On February 22, 2022, Kensey Dishman died. She was thirteen years old. Doctors believe Kensey, a high-risk patient, died of COVID-19-related causes. Kensey had asthma, a condition for which vaccination is recommended. Yet, despite her asthma, she wasn’t vaccinated and wasn’t masked. A week before her death, her school district removed mask mandates. Her choice was to refuse vaccination; her divorced parents were conflicted. Her mother and step-dad, vaccinated themselves, urged Kensey to get vaccinated. Her biological father agreed with her choice not to vaccinate. Normally thirteen-year-olds aren’t allowed to make significant health-related decisions for themselves. So, what happened here?
The case presents a panoply of legal and ethical issues – pitting divorced parents against each other, their child, the state, and the child’s doctors. These issues aren’t limited to this case but to other instances in which parental beliefs conflict with a child’s health and safety and/or governmental regulations. Laws are supposed to govern these kinds of cases- to safeguard the kids. Parental beliefs can’t interfere. So, how did Kensey fall through the cracks?
Parental Right to Direct their Children’s Upbringing
Normally minors – defined as those under 18- aren’t considered capable of making significant decisions for their health. However, some states have enacted exceptions regarding sexually-transmitted diseases, birth control, mental health, and substance abuse treatment. The right to make decisions regarding a minor’s health and upbringing is typically vested in the parents – and isn’t to be tampered with by the state, even if parental wishes or beliefs contradict “the norm.” Thus, Amish parents were allowed to stop schooling their children under the First Amendment guarantee of religious liberty. The Supreme Court ruled that state laws requiring that children attend school past eighth grade violate the parents' constitutional right to direct the religious upbringing of their children.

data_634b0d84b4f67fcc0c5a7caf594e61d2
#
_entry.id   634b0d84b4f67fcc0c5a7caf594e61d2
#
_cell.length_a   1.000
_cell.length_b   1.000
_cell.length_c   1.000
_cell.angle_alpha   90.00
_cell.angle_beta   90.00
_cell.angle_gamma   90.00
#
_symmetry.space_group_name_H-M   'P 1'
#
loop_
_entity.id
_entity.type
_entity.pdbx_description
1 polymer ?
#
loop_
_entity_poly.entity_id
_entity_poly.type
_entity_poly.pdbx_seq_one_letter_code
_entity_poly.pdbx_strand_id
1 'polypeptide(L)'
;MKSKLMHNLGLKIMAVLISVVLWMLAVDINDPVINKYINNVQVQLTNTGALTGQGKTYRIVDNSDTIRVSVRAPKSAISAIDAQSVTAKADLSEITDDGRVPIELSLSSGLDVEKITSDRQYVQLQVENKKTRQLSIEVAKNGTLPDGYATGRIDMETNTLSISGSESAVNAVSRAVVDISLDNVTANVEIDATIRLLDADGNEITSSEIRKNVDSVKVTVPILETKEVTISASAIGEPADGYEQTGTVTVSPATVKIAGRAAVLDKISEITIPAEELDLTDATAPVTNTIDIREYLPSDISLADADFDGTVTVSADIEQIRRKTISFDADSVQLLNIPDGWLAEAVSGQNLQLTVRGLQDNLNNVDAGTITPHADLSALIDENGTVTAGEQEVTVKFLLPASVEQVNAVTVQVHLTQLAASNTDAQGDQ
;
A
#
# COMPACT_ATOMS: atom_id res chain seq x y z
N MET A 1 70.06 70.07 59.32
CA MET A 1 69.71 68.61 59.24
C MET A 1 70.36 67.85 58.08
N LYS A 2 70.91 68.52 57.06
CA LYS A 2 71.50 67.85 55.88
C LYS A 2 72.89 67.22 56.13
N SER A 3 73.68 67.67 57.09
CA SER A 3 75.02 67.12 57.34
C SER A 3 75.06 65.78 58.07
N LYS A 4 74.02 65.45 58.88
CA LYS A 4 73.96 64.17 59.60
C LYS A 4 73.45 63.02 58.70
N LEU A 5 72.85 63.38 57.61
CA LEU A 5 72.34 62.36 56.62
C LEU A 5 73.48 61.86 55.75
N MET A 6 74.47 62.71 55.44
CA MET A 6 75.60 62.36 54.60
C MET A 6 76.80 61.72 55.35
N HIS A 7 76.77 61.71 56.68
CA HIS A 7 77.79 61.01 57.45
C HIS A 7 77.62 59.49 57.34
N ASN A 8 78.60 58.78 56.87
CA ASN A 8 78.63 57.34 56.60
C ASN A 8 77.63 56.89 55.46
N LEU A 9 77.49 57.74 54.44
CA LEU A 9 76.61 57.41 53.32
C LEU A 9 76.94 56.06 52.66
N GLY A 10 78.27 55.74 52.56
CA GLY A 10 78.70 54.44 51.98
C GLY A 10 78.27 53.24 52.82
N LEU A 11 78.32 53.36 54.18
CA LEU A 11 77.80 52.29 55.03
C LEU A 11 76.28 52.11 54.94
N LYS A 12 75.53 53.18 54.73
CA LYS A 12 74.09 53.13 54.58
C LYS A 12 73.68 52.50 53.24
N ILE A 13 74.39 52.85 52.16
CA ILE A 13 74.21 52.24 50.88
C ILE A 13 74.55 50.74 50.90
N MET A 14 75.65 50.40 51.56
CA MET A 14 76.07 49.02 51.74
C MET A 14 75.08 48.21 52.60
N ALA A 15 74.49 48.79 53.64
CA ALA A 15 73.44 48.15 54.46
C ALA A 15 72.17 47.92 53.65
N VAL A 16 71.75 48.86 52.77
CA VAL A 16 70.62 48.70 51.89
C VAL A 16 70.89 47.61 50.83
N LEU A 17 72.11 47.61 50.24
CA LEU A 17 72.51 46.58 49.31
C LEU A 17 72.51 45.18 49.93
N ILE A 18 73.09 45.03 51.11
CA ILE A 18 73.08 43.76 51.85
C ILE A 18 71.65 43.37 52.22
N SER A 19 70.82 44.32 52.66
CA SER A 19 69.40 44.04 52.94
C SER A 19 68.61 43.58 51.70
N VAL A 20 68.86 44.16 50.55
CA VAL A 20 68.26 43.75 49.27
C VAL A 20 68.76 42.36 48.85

Kinsey’s biological father (unvaccinated himself) fully supported her decision to eschew vaccination, consistent with his sincerely held beliefs. Doesn’t that solve the problem – perhaps sadly, but nevertheless, legally for Kinsey?
The answer is no.
Parental rights are not absolute, and certainly not when it comes to the life or health of a child. Even religious convictions won’t override the state’s concern for the child’s health and medical welfare.
If a parent’s religious or personal views endangers the child's life or health, they are overruled. The state acts under the rubric of parens patriae (‘father of the country’), denoting the state’s role as sovereign guardian for persons under a disability. The doctrine allows the state to usurp parental control where the child’s best interest is at stake – even when the parental decision is vested in such hallowed a right as freedom of religion.
Where the child’s life or health is endangered, the Supreme Court has refused to allow parents’ beliefs to determine child-care, even where practice didn’t involve life and death, e.g., limiting childhood work activities and hours.
“[T]he family itself is not beyond regulation in the public interest,….And neither rights of religion nor rights of parenthood are beyond limitation... [T]he state has a wide range of power for limiting parental freedom and authority in things affecting the child's welfare….”
Prince v. Massachusetts
One might think this should decide things; the state steps in and overrides parental wishes.
Not so fast.
The Mature Minor Doctrine
Even parens patriae is not absolute. Seventeen states recognize the doctrine of the mature minor, where, if found sufficiently mature, the child may be allowed to refuse life-saving treatment and make health decisions for him or herself.
Kinsey was clear on her refusal to vaccinate and her reasons why. So, could she qualify to make her own choices under the mature minor doctrine, assuming her state of residence recognized the doctrine?
The youngest child allowed mature minor status was a 14-year-old Washington State Jehovah’s Witness who refused blood products, ultimately leading to his death, even though transfusions likely would have saved his life. The ages of fourteen or fifteen are generally the cut-off for mature minor status, although most cases concern 17-year-olds on the cusp of legal maturity. But even here, cases go both ways, with , with one court allowing the young petitioner her choice, even if it meant ending her life, and the other court declining the young woman’s choice, even as both cases involved refusing cancer treatments.